New iMac Joins MacBook Pro in Supporting 450 Mbit/sec Wi-Fi

Friday May 6, 2011 11:29 AM PDT by Eric Slivka

HardMac reports that the new iMac released earlier this week brings support for 450 Mbit/sec Wi-Fi connectivity, adding a third antenna to support the higher speed using multiple-input/multiple-output (MIMO) standards when connected to a compatible network access point. The iMac joins the latest MacBook Pro in offering the improved connection speeds.

It seems that Apple seeks to standardize this data flow. Thus, the new iMac is also compatible with the 450 Mbits/s. For that, Apple changed their Airport card and also installed 3 antennas (instead of 2 before), something indispensabie to be able simultaneously to use 3 channels of 150 Mbits/s.

In order to take advantage of the increased speeds with compatible base stations such as the latest AirPort Extreme and Time Capsule, users must be sure to set the base station's options to use the 5 GHz band and to allow use of wide channels.

Related roundup: iMac

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47 months ago

Sorry, but I don't see the point here, considering that 100% of the Internet connections in the world are well under 200Mbps...other than for internal networks (like file transfer between two devices), what's the advantage?


You just said it. Internal networks. Transferring files between multiple computers, streaming 1080p video from your desktop to your laptop...

Especially useful if you do network backups (say to a Time Capsule or NAS) regularly.

I have a gigabit/CAT6 network in the walls of my house. Surely, this is useless since my internet connection is only 40 mbps, right? Not exactly.
Rating: 3 Votes
47 months ago

Sorry, but I don't see the point here, considering that 100% of the Internet connections in the world are well under 200Mbps...other than for internal networks (like file transfer between two devices), what's the advantage?


Progress?

Besides, a lot of wireless bandwidth is lost due to interference and overhead ... the more theoretical bandwidth you can get, the better overall real-world performance.
Rating: 2 Votes
47 months ago

Gotcha...streaming video may be a good use for this extra bandwidth...what is the necessary rate for HD streaming?


The real need for gigabit ethernet shows in back-up.
Rating: 2 Votes
47 months ago

Gotcha...streaming video may be a good use for this extra bandwidth...what is the necessary rate for HD streaming?


Depends totally on the bitrate of your video. A high-quality Blu-Ray can be 50Mb/s but rips are usually less. The ones I download are around 5Mb/s (720p). The stuff that iTunes sells is even lower quality. Remember that this 450Mb/s is the theoretical maximum. In real world, the bandwidth is much less, especially if there are lots of obstacles (i.e. walls and other materials).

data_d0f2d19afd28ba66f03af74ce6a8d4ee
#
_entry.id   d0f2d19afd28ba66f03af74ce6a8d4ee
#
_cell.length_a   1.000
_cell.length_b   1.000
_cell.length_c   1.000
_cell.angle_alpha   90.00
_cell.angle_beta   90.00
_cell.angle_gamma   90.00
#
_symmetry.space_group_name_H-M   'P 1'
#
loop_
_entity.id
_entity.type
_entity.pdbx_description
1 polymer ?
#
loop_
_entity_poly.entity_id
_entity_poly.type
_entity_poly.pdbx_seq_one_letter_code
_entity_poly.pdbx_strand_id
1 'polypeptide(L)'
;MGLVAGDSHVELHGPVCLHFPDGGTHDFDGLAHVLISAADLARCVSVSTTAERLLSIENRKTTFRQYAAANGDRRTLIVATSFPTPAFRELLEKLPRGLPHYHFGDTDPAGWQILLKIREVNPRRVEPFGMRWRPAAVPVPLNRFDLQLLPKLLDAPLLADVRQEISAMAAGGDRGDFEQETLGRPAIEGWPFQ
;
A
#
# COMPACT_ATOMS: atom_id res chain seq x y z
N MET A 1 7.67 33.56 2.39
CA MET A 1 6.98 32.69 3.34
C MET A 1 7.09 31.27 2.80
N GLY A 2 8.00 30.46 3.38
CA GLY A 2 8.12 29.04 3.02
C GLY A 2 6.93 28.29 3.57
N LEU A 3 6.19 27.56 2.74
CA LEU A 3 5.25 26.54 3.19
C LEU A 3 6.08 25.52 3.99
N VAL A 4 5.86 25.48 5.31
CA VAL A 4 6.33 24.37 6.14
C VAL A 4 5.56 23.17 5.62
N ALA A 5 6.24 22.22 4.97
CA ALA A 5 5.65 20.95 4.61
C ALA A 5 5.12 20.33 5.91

In real world I've seen wireless N getting speeds of 8-10MB/s (64-80Mb/s) so maybe this will increase that to 12-15MB/s.
Rating: 1 Votes
47 months ago
That is only 56.25MB/s. Where is my wireless Thunderbolt? :D

You just said it. Internal networks. Transferring files between multiple computers, streaming 1080p video from your desktop to your laptop...


Exactly. A lot data is transferred between the devices in your home nowadays. Things like AirPlay rely totally on this.
Rating: 1 Votes
47 months ago

Anyone know if the current Mac Pro line has support for this? Or where to look in system to tell?


Was wondering this as well?
How do you check your system for this?
Rating: 1 Votes
47 months ago
Would you take an AirPort Extreme (http://www.apple.com/airportextreme/) over a Cisco E4200 (http://www.amazon.com/Cisco-Linksys-E4200-Performance-Simultaneous-Wireless-N/dp/B004K1EZDS/ref=sr_1_3?ie=UTF8&qid=1304722833&sr=8-3) or the TRENDnet TEW-692GR (I think yet to be released)?
Rating: 1 Votes
46 months ago

Thanks! Could you give details on the actual throughput? The link speed is the maximum theoretical throughput which is never achieved. When tested at release it was much slower than a lot of other models - I'm wondering if this dramatically increases transfer speeds?

There is the distinct possibility of no real world improvements - some 3x3 models just released perform no better than the best 2x2 implementations.


I did some tests:

First I copied a file from my TimeMachine drive connected to the APE:

Thumb resize.

I got a steady 14MB/s, as you can see in the screenshot.

Then I did the same test with the Ethernet Cable connected:

Thumb resize.

And, of course, it was faster, but not twice as fast as one would expect...

Then, I disabled "wide channels" (necessary for the 450 rate as described in this thread) and my link speed dropped to 216 (I was expecting 300, it must be some kinda noise or interference...)

Thumb resize.

The interesting thing is that it's not just slower, but much more inconstant than the other two, with speed varying from 6 to 10 MB/s more or less...

I hope that's useful! :)
Rating: 1 Votes
47 months ago

The largest problem with this for me is that even the iPhone 4 and iPad do not support WiFi 802.11n at 5 Ghz. Kinda sucks having a network that my iOS devices cannot join.


The iPad does support 5Ghz, and I believe the current Airport line are dual-radio APs, so you can run those at both 5Ghz and 2.4Ghz.
Rating: 1 Votes
47 months ago
The largest problem with this for me is that even the iPhone 4 and iPad do not support WiFi 802.11n at 5 Ghz. Kinda sucks having a network that my iOS devices cannot join.
Rating: 1 Votes

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